Leap Seconds into a New Year

Happy New Year!

As rowers we know that seconds really do count, but did you notice that 2016 was a bit longer? Maybe just a little, like one second longer?

Well it was. One tiny second longer that is. The countdown to the New Year last night had an added second due to the Earth slowing down rotation and getting out of sequence with the almighty atomic clocks that keep precise time. Horologists at the National Physical Laboratory (NPL) in London compensate for the difference with a “leap second” added just after 23:59:59 last night to even things out. NPL invented atomic time as a way to be more accurate and predictable than using the Earth’s rotation to track time. In France, the International Earth Rotation and Reference System Service (IERS) at the Paris Observatory determines when to use a leap second giving the world a six month advance notice to ready time keeping devices, clocks and computers.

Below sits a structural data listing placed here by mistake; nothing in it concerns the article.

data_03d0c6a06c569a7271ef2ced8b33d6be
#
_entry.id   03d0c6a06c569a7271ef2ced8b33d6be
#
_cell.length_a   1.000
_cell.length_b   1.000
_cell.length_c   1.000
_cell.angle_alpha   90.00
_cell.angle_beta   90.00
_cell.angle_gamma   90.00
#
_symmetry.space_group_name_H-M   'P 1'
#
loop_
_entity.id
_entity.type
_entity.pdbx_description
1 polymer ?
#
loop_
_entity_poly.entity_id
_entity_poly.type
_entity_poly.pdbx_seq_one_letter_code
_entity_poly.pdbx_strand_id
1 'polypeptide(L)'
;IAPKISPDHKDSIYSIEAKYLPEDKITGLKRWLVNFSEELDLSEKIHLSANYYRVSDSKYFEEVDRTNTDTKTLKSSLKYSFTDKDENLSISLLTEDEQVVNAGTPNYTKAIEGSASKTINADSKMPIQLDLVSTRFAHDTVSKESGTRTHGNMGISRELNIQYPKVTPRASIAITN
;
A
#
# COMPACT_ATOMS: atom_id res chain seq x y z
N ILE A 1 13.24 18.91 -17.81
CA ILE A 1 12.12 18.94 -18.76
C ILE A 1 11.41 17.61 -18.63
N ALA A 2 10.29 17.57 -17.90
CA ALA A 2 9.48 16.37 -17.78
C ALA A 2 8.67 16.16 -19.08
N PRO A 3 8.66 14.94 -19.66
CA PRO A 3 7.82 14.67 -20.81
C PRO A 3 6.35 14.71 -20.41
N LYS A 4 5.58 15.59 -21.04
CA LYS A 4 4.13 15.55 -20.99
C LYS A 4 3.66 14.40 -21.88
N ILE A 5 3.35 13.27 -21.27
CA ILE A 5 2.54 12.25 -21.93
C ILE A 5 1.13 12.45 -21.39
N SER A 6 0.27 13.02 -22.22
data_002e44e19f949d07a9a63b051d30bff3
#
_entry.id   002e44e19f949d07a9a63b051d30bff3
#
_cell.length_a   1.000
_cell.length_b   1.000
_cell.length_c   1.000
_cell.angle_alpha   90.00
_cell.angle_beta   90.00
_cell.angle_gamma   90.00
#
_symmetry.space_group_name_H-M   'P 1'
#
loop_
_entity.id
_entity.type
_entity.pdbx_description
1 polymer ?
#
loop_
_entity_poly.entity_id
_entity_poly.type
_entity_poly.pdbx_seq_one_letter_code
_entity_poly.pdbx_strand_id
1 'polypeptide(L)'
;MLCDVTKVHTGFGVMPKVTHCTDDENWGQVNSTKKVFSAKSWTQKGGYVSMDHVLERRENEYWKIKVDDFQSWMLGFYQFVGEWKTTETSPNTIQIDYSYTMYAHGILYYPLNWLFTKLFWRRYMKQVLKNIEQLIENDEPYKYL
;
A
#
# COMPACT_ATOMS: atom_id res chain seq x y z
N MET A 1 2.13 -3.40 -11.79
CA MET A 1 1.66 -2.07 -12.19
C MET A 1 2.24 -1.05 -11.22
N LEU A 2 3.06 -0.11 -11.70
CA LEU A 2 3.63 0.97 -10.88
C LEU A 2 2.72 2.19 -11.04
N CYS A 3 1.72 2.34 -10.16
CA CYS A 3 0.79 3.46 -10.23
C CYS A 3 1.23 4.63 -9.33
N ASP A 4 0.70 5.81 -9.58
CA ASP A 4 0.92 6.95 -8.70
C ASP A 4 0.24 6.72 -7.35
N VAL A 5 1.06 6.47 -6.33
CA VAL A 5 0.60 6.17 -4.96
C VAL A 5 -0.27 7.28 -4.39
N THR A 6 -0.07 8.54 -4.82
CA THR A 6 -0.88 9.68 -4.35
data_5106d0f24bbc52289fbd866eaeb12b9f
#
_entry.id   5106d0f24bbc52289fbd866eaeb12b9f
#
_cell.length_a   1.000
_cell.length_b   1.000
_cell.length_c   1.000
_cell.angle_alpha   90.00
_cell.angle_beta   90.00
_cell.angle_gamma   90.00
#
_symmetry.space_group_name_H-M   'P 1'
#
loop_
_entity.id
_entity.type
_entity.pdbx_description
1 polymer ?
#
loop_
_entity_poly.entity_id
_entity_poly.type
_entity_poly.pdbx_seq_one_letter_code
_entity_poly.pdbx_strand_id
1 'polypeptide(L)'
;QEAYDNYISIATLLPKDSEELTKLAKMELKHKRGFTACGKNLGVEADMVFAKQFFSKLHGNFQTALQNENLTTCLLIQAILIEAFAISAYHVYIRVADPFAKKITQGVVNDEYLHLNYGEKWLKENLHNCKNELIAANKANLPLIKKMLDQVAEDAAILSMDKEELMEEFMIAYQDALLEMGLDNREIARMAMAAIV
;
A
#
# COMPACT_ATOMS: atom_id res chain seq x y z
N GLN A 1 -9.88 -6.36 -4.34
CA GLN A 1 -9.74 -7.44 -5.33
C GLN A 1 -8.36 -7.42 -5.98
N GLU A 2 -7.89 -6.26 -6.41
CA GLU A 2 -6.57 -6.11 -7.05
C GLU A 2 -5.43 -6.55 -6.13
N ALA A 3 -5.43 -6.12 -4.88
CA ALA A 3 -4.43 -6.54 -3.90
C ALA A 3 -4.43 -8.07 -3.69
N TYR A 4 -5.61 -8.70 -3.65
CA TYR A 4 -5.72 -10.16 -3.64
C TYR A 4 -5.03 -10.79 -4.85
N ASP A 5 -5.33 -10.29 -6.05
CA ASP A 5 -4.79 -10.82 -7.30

At first I thought it’s just one second, but last night was the 27th time NPL has used a leap second. The last time was June 2015. Senior Research Scientist Peter Whibberly of NPL explains that “Leap seconds are needed to prevent civil time from drifting away from Earth time. Although the drift is small, taking around 1,000 years to accumulate a one hour difference, if not corrected it would eventually result in clocks showing midday before sunrise.”

And so it goes, seconds really do count. 



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